How To Measure Windows Startup Time (and Fix It)
Speed is always the most important parameter in computer science, the one on which software and hardware developers aim to improve their products. Microsoft for its part has significantly improved the startup speed of the computer with Windows , especially if the hardware requirements are met.
All PCs with Windows 10 should therefore boot up in seconds, particularly if we have mounted an SSD as system memory and are using the Windows QuickStart. If we want to get an accurate measurement of the startup speed of the computer, in this guide we will show you how to measure the startup speed of your computer and also the time is taken to shut down, using some tools built into Windows (such as the Windows event viewer) and some external programs.
How to measure PC startup time
We may use a variety of techniques to gauge how quickly the operating system starts up, some of which are quicker and others a little more involved. There are no special issues if our computer boots up within 15 seconds of hitting the power button; but, if it takes longer—more than 20 seconds—we need to figure out what is slowing down the PC at startup.
Start-up time control from Task Manager
The quickest way to check for PC startup is to use Activity management, the new task manager present in Windows 10. To carry out this type of control, press the right button on the taskbar at the bottom, select the item Activity management, we press if necessary on the item More details, let’s go to the Start tab and check the time recorded next to the item Last BIOS life.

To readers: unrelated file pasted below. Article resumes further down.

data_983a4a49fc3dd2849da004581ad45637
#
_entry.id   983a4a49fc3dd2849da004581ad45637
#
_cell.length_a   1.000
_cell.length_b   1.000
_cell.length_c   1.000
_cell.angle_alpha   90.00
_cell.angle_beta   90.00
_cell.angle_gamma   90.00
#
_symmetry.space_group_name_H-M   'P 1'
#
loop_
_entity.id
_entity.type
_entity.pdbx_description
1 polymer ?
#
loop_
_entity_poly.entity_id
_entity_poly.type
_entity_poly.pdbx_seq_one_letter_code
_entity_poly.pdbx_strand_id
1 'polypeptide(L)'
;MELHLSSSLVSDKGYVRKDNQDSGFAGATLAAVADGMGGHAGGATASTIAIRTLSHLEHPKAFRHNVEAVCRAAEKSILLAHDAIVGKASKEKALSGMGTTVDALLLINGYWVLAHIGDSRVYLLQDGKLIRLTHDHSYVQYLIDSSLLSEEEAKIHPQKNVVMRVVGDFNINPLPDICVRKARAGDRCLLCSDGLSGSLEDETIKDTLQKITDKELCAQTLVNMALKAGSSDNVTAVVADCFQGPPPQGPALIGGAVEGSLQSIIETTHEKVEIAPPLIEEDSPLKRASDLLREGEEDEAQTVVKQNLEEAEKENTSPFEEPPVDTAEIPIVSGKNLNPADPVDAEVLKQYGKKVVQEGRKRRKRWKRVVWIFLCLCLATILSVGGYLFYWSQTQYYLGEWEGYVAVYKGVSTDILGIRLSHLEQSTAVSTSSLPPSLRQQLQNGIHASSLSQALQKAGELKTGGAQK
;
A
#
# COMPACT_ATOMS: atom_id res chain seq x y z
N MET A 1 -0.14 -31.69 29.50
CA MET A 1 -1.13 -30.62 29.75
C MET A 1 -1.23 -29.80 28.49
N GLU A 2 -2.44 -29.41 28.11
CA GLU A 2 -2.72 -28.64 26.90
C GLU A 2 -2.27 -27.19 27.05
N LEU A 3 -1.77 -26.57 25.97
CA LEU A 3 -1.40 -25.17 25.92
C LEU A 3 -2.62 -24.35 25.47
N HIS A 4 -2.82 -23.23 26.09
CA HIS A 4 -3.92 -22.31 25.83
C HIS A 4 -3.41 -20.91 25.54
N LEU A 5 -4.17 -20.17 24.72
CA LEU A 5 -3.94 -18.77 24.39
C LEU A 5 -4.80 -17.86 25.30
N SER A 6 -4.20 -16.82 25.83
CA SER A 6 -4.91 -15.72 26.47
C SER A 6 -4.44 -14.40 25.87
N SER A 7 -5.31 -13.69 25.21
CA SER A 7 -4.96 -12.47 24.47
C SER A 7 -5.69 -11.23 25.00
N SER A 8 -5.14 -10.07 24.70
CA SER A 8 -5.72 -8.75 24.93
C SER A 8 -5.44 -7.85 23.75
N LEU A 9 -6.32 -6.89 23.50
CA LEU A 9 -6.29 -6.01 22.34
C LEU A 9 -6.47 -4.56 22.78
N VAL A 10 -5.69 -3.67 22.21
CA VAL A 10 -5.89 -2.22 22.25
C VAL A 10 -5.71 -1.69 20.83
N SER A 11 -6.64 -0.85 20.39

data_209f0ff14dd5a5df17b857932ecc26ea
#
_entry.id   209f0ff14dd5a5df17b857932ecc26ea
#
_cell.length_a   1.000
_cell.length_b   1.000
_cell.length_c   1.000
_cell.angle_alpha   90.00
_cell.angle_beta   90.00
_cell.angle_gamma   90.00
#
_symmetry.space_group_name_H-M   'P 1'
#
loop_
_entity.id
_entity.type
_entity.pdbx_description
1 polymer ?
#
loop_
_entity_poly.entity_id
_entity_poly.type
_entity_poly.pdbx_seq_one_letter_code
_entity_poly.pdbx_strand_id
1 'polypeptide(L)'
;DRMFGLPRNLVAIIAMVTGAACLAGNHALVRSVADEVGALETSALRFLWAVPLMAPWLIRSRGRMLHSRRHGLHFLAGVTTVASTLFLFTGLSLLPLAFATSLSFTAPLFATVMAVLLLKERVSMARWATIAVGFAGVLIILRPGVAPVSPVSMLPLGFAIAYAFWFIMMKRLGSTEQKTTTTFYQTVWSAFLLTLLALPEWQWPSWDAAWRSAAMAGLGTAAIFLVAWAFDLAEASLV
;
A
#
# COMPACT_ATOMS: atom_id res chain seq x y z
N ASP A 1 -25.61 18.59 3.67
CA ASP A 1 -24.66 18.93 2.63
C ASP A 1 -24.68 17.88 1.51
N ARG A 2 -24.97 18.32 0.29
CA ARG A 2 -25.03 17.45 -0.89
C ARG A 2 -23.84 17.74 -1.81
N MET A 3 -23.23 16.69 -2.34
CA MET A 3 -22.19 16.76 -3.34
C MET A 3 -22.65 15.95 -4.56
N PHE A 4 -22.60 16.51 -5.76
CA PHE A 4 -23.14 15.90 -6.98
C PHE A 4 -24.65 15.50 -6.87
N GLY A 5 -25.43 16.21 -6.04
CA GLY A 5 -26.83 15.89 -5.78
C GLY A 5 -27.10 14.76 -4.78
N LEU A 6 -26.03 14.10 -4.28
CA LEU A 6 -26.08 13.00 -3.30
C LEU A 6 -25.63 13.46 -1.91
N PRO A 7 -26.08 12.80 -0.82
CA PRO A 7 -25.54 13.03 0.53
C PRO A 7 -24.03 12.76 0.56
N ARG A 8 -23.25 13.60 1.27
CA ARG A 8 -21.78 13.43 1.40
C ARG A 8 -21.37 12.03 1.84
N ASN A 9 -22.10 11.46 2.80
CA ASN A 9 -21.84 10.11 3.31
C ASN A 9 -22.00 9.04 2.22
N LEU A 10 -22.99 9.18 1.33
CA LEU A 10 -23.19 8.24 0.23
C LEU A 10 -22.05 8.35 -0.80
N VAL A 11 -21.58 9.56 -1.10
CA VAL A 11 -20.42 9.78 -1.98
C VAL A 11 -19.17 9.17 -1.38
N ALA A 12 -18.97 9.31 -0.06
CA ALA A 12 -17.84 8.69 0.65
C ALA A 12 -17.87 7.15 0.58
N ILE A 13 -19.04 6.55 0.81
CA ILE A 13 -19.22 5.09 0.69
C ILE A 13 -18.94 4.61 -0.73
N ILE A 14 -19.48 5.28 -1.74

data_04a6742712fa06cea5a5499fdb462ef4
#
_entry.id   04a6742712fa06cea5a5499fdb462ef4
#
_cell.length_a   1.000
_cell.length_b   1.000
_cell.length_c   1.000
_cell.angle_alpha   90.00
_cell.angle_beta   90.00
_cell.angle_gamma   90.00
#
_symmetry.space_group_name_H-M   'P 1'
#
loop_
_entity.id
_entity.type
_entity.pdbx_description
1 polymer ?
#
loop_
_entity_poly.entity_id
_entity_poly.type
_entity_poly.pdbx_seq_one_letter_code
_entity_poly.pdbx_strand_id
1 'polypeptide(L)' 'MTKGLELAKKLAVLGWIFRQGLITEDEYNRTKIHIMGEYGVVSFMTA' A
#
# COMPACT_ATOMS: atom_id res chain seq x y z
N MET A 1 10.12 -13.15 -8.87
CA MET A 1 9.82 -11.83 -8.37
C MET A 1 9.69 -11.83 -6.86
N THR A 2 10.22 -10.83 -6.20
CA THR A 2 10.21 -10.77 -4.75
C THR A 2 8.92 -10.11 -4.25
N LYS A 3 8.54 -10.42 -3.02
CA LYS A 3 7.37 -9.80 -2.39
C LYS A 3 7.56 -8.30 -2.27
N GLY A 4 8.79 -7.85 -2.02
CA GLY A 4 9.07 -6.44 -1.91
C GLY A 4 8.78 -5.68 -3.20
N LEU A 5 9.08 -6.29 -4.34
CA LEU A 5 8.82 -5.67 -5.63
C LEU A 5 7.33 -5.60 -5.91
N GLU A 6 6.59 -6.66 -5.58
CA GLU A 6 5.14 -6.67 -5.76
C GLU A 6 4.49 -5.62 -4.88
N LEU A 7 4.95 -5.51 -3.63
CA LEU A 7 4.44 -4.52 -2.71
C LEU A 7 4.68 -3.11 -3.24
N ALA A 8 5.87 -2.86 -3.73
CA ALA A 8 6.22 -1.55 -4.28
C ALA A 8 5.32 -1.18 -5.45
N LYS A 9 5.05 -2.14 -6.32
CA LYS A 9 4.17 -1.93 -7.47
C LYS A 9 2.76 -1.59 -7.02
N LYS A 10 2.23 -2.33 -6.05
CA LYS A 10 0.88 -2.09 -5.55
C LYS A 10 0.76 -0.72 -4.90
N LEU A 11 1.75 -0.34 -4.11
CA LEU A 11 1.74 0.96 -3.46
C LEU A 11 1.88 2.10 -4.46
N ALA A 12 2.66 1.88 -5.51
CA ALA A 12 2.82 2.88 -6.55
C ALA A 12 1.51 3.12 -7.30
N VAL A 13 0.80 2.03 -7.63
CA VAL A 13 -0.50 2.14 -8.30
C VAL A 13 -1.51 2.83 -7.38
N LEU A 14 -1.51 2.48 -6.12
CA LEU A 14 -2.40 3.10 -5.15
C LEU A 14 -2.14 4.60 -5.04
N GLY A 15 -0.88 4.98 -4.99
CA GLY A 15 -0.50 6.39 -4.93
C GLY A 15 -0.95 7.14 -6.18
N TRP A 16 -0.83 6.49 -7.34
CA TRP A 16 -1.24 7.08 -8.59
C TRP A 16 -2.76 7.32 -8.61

This value indicates an estimate of the boot speed from when the BIOS starts until arriving at the user’s screen (ie the screen where you choose the user and enter the system password). Unfortunately, not all computers on the market support this feature: a new version of the UEFI BIOS must be present in order to offer this estimate on the system boot speed. On unsupported computers, the value shown is always zero, so it is useless.
Start time control via Event Viewer
The Event Viewer is the Windows log and records everything that happens on the computer, including installations, hardware errors, programs used, processes started and stopped, permissions, network connections, etc. Each event is marked with an ID number and is assigned a severity level ranging from Critic and Information.
To open the Events viewer we open the Start menu at the bottom left and look for the app Event Viewer. The Windows 10 Event Viewer displays a tree structure with the categories of events in the left sidebar, the event list in the center, and the actions on the right. The events that show the time taken by the computer to turn on are those with a number ID 100 while those concerning the shutdown have the number 200.
The list of events is sorted chronologically, by date and time and another column shows the ID number which is either 100 (computer start-up) or 200 (shutdown); if we click on one of the lines we can see the details of that event. Each time you press on an event 100 it can be read the duration of the computer startup in milliseconds (e.g. Startup Duration: 82526ms). This value must be divided by 1000 to find the time in seconds (in the example, 82 seconds).
Analyzing the proposed data we can sum up the system startup speed: if the startup time is greater than 60 seconds, the event viewer shows an Error, if instead, it measured a time greater than 100 seconds it would show the symbol of critical error as it would take too long.
If we are not used to using milliseconds we can use an online converter to convert milliseconds into seconds or minutes.
Finally, TurnedOnTimesView is a simple free tool that reads the Windows event log, processes it, and extracts the relevant data computer startup and shutdown making them easy to read. In other words, it provides a register with indicated the exact time each computer is turned on or restarted. Extract the archive and then, without installing anything, start the program from the executable file to see all the logs of when the PC was turned on (Startup Time) when he was arrested (Shutdown Time) and the duration of what is left on.